Ali Haider has to receive two pints of blood every 18 days.
He has been unemployed for several months due to business closure caused by the corona epidemic. Before that, he was working as a cook in a restaurant in Lahore.
He lives in a working class neighbourhood next to Kot Lakhpat railway station in southern Lahore. On a hot day in May 2021, he is sitting on a sofa in the only room of his house and putting medicine in a plastic bag. In the courtyard, his mother is sitting on an iron cot and reciting something on a rosary.
Haider is in his thirties but his life has always been dependent upon regular blood transfusions because he has a congenital disease called thalassemia. This disease compels him to receive blood transfusion after every few days. ‘’Transfusion is a painful procedure because it can lead to unexpected physical reactions,” he says.
He always keeps some medicine with him to avoid any adverse reactions and takes these medicine before undergoing blood transfusion.
Despite all these precautions, he did contract hepatitis. “When I contracted hepatitis ten years ago, it was either because of the blood I received or the syringe used for transfusion,” he says.
The government data also shows that blood transfusion is a major cause for the spread of hepatitis. According to an official survey conducted in Punjab in 2018, 66 per cent of Hepatitis B patients had undergone blood transfusion at least once in their lives. Similarly, 11 per cent of Hepatitis C patients were given blood in the preceding year.
The survey also found that the prevalence of Hepatitis C among women in Punjab (9.1 per cent) was higher than among men (8.8 per cent). This difference is due to the fact that women need more blood transfusion -- especially while giving birth – than men, says Dr Shahnaz Naeem, secretary of the Punjab Blood Transfusion Authority, a government body that regulates blood transfusion in the province.
The rising scare of hepatitis
According to an official document called the Punjab Hepatitis Action Plan (2019-2022), 15 million people in Pakistan are suffering from hepatitis C. In Punjab alone, the number of Hepatitis C patients is around eight million – or 8.9 per cent of the total provincial population. In 2008, this number stood at 6.7 per cent. This suggests that hepatitis is spreading rapidly among Pakistani population.
Medical experts attribute its spread to negligence in health sector – including the use of contaminated syringes, improper disinfection of medical devices and unsafe blood transfusion. Dr Naeem, for instance, says that one of the main reasons for a close link between hepatitis and blood transfusion in Punjab is the proportion of blood donors infected with hepatitis B and hepatitis C -- 1.55 per cent and 2.66 per cent respectively.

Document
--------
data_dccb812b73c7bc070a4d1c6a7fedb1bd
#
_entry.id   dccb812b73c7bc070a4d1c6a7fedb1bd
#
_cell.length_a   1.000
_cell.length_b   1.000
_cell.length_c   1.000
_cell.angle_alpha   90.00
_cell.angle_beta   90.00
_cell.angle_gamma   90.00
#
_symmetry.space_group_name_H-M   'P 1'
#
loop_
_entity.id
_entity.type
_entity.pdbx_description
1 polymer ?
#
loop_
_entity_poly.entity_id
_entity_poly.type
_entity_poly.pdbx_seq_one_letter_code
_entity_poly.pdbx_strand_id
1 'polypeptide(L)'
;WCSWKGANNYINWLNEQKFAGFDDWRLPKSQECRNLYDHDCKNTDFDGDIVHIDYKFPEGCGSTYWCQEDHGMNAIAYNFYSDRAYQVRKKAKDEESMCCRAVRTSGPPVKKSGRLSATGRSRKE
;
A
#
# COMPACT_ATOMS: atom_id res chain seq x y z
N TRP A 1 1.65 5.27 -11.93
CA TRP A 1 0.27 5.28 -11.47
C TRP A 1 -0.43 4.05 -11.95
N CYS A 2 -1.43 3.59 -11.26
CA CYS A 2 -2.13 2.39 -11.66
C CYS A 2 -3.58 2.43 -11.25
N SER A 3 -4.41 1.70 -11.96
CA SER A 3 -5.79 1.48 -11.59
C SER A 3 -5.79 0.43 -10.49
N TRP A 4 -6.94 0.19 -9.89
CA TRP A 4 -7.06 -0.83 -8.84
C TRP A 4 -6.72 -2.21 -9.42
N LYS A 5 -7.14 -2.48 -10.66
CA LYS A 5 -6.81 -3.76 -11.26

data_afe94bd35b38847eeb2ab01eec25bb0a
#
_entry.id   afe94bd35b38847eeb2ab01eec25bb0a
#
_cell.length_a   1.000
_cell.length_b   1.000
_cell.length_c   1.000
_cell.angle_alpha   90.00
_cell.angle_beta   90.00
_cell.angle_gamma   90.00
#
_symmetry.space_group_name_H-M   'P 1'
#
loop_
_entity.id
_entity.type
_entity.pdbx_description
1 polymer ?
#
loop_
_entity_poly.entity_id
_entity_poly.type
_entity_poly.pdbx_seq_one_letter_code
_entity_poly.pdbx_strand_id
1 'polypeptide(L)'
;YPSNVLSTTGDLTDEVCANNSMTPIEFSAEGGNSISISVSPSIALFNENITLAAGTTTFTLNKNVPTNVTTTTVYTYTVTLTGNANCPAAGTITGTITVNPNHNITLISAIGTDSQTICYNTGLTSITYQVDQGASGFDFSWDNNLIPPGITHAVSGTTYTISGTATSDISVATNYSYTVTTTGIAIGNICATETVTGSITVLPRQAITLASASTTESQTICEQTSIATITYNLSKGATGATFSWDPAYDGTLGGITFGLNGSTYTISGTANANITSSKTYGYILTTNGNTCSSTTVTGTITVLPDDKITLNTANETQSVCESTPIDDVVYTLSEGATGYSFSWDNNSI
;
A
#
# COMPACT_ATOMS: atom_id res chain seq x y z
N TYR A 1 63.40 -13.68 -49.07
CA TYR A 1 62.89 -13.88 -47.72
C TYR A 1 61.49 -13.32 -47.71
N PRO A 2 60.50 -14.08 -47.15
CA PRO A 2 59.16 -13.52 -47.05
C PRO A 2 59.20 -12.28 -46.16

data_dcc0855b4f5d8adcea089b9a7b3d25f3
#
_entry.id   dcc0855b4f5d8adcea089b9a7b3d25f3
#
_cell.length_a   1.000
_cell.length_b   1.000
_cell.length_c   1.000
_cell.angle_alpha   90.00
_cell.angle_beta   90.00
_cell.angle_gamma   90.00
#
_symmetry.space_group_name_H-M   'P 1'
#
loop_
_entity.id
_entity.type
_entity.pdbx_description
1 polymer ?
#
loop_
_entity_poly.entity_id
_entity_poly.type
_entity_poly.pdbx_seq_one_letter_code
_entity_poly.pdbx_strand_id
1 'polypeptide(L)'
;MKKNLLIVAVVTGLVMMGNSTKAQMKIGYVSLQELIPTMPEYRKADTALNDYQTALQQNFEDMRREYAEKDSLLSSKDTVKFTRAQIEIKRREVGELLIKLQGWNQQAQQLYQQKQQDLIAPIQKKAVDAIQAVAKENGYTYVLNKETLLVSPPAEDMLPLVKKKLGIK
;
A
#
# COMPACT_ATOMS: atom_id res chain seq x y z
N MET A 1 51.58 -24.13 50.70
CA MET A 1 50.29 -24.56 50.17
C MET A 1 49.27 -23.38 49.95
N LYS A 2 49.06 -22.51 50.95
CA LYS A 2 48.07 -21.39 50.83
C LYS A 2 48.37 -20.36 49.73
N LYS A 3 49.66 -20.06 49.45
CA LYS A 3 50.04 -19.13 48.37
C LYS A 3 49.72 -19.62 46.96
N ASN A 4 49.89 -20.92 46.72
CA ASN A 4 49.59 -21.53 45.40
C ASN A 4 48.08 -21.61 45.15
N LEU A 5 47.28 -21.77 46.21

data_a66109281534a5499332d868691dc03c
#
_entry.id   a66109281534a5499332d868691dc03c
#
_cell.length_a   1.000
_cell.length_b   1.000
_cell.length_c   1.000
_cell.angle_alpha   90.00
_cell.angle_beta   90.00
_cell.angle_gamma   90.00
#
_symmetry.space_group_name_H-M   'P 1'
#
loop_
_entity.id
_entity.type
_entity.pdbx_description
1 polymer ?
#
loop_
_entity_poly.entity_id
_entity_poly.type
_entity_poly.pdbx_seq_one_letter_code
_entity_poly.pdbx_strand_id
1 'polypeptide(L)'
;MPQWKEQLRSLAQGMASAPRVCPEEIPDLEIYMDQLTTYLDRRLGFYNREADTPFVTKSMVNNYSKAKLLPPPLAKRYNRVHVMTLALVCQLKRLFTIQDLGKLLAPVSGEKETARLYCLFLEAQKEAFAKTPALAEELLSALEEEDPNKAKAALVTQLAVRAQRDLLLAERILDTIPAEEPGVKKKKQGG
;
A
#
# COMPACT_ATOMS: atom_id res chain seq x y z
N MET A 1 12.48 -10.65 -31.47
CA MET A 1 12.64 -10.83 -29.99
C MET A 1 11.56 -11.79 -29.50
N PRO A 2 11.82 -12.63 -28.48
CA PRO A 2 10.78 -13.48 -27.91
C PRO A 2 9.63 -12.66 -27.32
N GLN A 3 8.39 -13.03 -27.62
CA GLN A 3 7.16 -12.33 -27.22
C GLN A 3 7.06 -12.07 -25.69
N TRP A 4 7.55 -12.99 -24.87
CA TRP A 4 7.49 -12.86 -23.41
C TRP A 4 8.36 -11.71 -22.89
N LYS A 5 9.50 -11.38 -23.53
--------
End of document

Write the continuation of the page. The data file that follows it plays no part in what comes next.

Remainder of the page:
There are two main sources of blood donations in Pakistan. About 75 per cent of the three million units of blood transferred in the country every year is provided by various government and non-government blood banks. The rest is collected from people who donate blood voluntarily. Before transfusion, the donated blood is checked so that it does not have traces of hepatitis B, hepatitis C, AIDS, syphilis and malaria.
Immunochromatographic test (ICT), also called the rapid kit test, is the most common method used for testing blood. Most non-governmental organizations working with blood donations and transfusions, as well as small public and private hospitals, use the same kit for blood tests although hematologists do not consider it safe. A number of studies have shown that blood tested with rapid kits throws up different results when it is tested through others means.
Dr Naeem, too, does not consider the use of ICT kits as a safe way to test blood. The accuracy of this kit is 90 per cent, she says. This means that at least 10 per cent of the tests performed by it cannot detect diseases that are transmitted from one person to another through blood.
According to her, Punjab Blood Transfusion Authority has sent notices to several blood banks to adopt better methods for blood testing. But the fact is that most blood collection agencies in the province are not registered with the authority. Consequently, it does not have even the basic information about them let alone monitor and regulate their work.
It is, therefore, impossible to determine how many of these institutions take necessary precautions for safe blood transfusion and how many of them do not follow these measures. The Punjab Hepatitis Action Plan (2019-2022), however, confirms that blood transfusion in Punjab is not safe at all. The survey points out that 40 per cent of blood transfused in the province is not tested at all while most of the remaining 60 per cent is tested incorrectly.
This raises serious doubts about the quality of the tested blood. In order to remove these doubts, it is extremely important that, before transfusion, blood is tested through means other than rapid kits, says Dr Nuzhat Mushahid.
She retired as a brigadier from the Pakistan Army Medical Corps and has done a lot of research on blood transfusion. In order to have a safe blood transfusion system in Pakistan, she says, not only the institutions involved in the process must follow a stringent regulatory framework but it is also important to adopt modern methods of blood testing -- prominent among them being CLIA and NAT (Nucleic Acid Amplification Test). Otherwise, she warns, “it will become impossible to control complexities in blood-borne diseases”.
If and when that situation arises, people like Haider will need a miracle, not just precaution and medicine, to survive.
This report was first published by Lok Sujag on 5 Jun 2021, on its old website.
Published on 23 May 2022